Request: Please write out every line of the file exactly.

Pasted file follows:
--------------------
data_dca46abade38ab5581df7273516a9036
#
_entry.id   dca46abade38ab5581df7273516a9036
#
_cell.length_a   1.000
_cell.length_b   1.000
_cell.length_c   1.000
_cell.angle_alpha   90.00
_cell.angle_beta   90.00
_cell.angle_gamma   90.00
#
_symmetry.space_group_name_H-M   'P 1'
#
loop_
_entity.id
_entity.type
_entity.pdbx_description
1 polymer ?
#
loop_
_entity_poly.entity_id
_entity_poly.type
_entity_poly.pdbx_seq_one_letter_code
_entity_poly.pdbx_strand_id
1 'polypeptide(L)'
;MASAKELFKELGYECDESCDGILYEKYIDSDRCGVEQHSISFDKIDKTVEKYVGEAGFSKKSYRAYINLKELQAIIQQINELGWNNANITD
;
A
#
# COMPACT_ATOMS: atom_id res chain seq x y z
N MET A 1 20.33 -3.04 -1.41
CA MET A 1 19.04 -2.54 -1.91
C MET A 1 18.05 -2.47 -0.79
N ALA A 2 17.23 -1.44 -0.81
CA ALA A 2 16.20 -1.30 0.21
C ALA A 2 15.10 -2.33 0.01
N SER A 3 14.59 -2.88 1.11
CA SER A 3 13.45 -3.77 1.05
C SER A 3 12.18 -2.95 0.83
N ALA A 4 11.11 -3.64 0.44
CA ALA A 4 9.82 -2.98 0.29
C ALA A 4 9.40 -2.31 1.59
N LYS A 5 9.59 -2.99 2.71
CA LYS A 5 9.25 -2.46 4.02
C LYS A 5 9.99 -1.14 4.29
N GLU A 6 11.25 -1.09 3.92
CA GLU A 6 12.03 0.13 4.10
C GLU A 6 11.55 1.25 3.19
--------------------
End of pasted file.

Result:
data_dca46abade38ab5581df7273516a9036
#
_entry.id   dca46abade38ab5581df7273516a9036
#
_cell.length_a   1.000
_cell.length_b   1.000
_cell.length_c   1.000
_cell.angle_alpha   90.00
_cell.angle_beta   90.00
_cell.angle_gamma   90.00
#
_symmetry.space_group_name_H-M   'P 1'
#
loop_
_entity.id
_entity.type
_entity.pdbx_description
1 polymer ?
#
loop_
_entity_poly.entity_id
_entity_poly.type
_entity_poly.pdbx_seq_one_letter_code
_entity_poly.pdbx_strand_id
1 'polypeptide(L)'
;MASAKELFKELGYECDESCDGILYEKYIDSDRCGVEQHSISFDKIDKTVEKYVGEAGFSKKSYRAYINLKELQAIIQQINELGWNNANITD
;
A
#
# COMPACT_ATOMS: atom_id res chain seq x y z
N MET A 1 20.33 -3.04 -1.41
CA MET A 1 19.04 -2.54 -1.91
C MET A 1 18.05 -2.47 -0.79
N ALA A 2 17.23 -1.44 -0.81
CA ALA A 2 16.20 -1.30 0.21
C ALA A 2 15.10 -2.33 0.01
N SER A 3 14.59 -2.88 1.11
CA SER A 3 13.45 -3.77 1.05
C SER A 3 12.18 -2.95 0.83
N ALA A 4 11.11 -3.64 0.44
CA ALA A 4 9.82 -2.98 0.29
C ALA A 4 9.40 -2.31 1.59
N LYS A 5 9.59 -2.99 2.71
CA LYS A 5 9.25 -2.46 4.02
C LYS A 5 9.99 -1.14 4.29
N GLU A 6 11.25 -1.09 3.92
CA GLU A 6 12.03 0.13 4.10
C GLU A 6 11.55 1.25 3.19